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Everyone forced to go online can increase cyberbullying trends in the coming years

2 min read

I want you to think back to 2014 – more specifically the 22nd of February. It was the day “12 Years a Slave” won a NAACP for Outstanding Picture. At Woolloomooloo; an upmarket suburb in inner Sydney – Charlotte Dawson (47) a Model and Television Personality was found dead, hanging in her apartments lounge.

Charlotte was a person who appeared to have it all – celebrity, money and a lifestyle that others might envy. Charlotte was a victim of cyberbullying. Cyberbullying is the “ugly brother” of regular bullying and it is where people use technology to bully others. Unlike regular bullying, people who do it can be somewhat hidden or anonymous. It can also play out to a much larger audience of witnesses than regular bullying, and there are usually very little (if any) consequences for doing it.

Cyberbullies attacked Charlotte using social media and tormented her repeatedly, even telling her she should hang herself. Charlotte confronted the bully’s and even shared their comments publicly – but the repeated barrage took its toll on her and she slid into a depressed state.

Telling someone to kill them self would not normally lead to an act of suicide, but when they are in a depressed state of mind (like Charlotte was) that is what can happen.

Charlotte was just one in an alarming cyberbullying trend. 36.5% of people feel they have been cyberbullied in their lifetime with 17.4% of these people saying that it has happened in the last 30 days (Cyberbullying Research Centre 2019 Cyberbullying Data). Alarmingly these figures are more than double what they were in 2007, and both figures are larger than in 2018 – showing an upward trendline.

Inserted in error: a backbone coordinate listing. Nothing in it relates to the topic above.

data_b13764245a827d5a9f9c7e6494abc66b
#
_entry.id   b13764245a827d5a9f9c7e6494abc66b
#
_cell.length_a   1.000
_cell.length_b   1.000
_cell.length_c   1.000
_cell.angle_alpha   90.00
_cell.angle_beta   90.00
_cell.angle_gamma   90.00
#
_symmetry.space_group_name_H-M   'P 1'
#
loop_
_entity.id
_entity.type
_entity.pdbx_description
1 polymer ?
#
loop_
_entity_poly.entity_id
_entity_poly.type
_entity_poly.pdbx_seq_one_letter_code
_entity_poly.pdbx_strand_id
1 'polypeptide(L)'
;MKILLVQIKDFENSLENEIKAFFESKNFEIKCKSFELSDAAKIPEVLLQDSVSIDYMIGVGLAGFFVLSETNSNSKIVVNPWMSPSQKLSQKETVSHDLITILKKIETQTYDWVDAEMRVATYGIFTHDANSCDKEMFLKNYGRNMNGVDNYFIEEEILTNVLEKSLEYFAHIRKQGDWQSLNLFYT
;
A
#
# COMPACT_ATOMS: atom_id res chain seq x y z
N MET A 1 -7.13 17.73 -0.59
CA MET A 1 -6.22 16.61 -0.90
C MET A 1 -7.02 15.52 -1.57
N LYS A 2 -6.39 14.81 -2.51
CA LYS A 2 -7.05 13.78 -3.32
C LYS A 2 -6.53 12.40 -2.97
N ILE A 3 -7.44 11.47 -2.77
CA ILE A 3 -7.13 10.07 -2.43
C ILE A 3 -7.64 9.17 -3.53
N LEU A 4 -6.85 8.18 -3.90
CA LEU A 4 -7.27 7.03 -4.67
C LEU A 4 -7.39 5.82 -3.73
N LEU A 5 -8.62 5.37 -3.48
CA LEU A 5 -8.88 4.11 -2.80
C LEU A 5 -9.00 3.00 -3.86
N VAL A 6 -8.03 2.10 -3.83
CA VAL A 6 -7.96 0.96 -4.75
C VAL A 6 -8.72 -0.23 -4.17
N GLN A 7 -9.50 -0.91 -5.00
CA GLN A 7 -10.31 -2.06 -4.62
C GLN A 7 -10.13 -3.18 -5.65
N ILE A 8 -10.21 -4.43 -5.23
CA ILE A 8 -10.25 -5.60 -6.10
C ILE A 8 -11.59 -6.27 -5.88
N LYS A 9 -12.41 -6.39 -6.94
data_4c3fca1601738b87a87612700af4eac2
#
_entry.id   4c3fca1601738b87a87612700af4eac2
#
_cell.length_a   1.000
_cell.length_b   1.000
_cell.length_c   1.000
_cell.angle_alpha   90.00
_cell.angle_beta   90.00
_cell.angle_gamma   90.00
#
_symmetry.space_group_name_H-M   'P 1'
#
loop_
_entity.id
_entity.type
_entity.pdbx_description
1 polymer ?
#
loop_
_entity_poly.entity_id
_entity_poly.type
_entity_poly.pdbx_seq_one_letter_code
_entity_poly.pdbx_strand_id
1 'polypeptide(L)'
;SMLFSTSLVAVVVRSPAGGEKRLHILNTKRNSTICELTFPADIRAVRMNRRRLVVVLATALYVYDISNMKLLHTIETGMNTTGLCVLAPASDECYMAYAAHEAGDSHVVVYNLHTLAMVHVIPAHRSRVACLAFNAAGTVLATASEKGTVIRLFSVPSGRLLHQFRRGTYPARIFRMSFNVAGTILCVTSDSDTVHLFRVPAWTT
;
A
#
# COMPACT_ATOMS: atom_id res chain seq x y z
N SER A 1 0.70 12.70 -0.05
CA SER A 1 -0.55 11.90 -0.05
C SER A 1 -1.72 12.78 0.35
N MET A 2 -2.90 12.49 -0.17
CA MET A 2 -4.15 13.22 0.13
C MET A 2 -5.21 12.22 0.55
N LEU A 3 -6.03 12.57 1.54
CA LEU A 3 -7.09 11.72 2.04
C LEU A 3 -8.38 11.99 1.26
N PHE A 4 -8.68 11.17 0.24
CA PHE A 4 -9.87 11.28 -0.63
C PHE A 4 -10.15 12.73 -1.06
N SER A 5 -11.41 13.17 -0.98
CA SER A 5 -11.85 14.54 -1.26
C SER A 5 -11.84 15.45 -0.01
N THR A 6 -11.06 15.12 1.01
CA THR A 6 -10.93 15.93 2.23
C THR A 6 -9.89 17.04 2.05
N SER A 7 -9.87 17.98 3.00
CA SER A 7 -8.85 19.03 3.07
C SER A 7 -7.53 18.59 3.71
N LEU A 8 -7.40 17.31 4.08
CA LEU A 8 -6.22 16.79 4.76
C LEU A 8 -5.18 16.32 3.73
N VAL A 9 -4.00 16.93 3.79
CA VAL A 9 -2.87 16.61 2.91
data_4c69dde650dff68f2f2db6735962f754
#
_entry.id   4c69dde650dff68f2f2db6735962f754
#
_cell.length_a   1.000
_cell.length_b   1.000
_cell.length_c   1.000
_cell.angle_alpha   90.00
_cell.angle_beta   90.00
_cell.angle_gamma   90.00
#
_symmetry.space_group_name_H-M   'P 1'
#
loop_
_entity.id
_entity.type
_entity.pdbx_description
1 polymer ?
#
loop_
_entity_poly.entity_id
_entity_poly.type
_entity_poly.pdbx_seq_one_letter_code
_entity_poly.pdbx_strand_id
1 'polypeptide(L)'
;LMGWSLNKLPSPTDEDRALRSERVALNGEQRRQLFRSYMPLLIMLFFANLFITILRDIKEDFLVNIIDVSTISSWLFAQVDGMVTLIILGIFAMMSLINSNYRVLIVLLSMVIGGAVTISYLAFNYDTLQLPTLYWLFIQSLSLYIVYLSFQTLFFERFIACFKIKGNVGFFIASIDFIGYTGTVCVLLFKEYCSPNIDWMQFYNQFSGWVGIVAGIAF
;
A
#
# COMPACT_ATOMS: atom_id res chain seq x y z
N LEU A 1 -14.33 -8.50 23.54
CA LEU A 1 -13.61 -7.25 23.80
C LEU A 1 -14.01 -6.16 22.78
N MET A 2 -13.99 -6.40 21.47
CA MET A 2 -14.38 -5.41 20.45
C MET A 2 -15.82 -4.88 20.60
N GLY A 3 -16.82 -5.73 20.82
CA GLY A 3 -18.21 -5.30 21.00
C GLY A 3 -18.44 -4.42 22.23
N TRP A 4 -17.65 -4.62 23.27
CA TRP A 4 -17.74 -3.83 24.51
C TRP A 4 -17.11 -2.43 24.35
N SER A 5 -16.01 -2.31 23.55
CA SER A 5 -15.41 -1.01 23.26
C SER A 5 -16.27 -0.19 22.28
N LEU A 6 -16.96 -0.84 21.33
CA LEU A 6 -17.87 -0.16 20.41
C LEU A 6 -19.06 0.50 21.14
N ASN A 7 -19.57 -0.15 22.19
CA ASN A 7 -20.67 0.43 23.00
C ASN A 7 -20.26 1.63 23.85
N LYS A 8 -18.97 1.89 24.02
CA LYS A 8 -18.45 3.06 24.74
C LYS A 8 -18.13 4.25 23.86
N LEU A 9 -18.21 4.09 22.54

With the recent coronavirus impact around the world, almost everyone has been forced to go “online” now. With >85% of online teens also being social media users – based on historical trends it can be reasonably concluded that there will be a further increase in the cyberbullying trend in coming years.

When trying to combat cyberbullying it is very difficult because of the jurisdictions involved. Stories are heard all the time of people trying to do something about it but schools, parents, workplaces, law enforcement, government departments and technology providers often seen powerless to prevent it from happening.

BillyGuard has been setup to tackle the problem once and for all. Now instead of someone having to try and figure out which telco to contact (when being bullied by phones), or how to even contact a social media provider – it’s as simple as registering the complaint on BillyGuard’s free platform and the issue will be addressed for you.

Because it is so simple to open social media accounts by simply creating another email address and a fake name etc – often when someone is blocked by a technology provider – they are back online in a matter of minutes to continue bullying.

BillyGuard uses its proprietary tools to identify a bully using their digital footprint. What this means is that someone’s fake identity is no longer a protection for them – their actual details/identifying criteria are stored in a database which is then searchable by technology providers. This ensures that there are real consequences for bad behaviours. This is the only genuine deterrent available!


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